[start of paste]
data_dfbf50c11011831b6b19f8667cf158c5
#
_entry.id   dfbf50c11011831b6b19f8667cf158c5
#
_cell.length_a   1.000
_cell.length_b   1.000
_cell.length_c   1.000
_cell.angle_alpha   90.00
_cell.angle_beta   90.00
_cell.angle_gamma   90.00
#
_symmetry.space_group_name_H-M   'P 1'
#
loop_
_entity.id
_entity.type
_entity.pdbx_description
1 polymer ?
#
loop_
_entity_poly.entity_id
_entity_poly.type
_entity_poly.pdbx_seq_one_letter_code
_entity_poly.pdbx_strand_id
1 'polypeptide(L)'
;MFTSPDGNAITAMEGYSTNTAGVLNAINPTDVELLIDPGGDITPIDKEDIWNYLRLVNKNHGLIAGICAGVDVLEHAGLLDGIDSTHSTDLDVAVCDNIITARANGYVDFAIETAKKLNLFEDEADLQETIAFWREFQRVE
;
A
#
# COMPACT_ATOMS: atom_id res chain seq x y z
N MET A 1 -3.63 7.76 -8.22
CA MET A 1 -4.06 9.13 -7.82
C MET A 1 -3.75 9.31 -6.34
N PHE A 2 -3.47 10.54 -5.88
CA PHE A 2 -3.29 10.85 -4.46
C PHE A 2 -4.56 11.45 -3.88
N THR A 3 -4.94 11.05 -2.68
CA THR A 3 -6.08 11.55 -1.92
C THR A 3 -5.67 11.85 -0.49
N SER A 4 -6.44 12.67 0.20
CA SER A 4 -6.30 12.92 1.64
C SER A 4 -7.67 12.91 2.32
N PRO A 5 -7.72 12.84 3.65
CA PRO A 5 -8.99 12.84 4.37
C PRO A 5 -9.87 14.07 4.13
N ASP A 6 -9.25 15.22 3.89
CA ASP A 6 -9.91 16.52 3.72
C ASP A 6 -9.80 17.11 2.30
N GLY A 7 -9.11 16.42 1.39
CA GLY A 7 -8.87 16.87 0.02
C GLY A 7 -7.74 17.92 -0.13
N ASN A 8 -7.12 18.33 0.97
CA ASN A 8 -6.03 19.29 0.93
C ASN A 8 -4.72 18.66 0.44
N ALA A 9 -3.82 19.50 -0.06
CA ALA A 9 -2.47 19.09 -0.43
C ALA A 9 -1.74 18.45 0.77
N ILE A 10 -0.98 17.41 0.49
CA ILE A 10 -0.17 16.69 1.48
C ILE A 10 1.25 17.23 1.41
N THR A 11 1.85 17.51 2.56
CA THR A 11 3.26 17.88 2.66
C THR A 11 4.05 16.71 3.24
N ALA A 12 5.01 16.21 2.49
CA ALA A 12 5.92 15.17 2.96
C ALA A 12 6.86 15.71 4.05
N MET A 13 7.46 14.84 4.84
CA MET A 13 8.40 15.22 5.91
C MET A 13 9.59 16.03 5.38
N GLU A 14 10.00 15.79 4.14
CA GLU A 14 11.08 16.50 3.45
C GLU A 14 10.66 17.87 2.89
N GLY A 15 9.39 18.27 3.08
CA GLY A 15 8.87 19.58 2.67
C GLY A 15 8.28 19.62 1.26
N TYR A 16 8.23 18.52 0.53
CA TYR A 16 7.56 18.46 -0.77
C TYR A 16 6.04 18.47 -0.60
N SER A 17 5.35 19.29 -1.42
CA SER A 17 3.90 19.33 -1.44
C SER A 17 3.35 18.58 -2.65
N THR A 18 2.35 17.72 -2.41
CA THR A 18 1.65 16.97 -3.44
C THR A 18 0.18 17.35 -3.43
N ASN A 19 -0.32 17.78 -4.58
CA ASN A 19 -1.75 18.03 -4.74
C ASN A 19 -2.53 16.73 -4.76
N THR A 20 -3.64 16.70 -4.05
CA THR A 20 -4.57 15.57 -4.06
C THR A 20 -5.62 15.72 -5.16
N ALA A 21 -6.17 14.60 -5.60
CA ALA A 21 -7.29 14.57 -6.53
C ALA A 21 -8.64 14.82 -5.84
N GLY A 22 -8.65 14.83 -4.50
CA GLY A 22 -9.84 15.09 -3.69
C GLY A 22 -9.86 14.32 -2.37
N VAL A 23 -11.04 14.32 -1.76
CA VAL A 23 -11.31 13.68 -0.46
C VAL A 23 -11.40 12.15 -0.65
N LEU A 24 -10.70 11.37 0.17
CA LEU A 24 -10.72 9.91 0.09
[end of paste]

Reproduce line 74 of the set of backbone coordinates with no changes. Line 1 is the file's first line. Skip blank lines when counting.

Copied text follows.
CA GLY A 15 8.87 19.58 2.67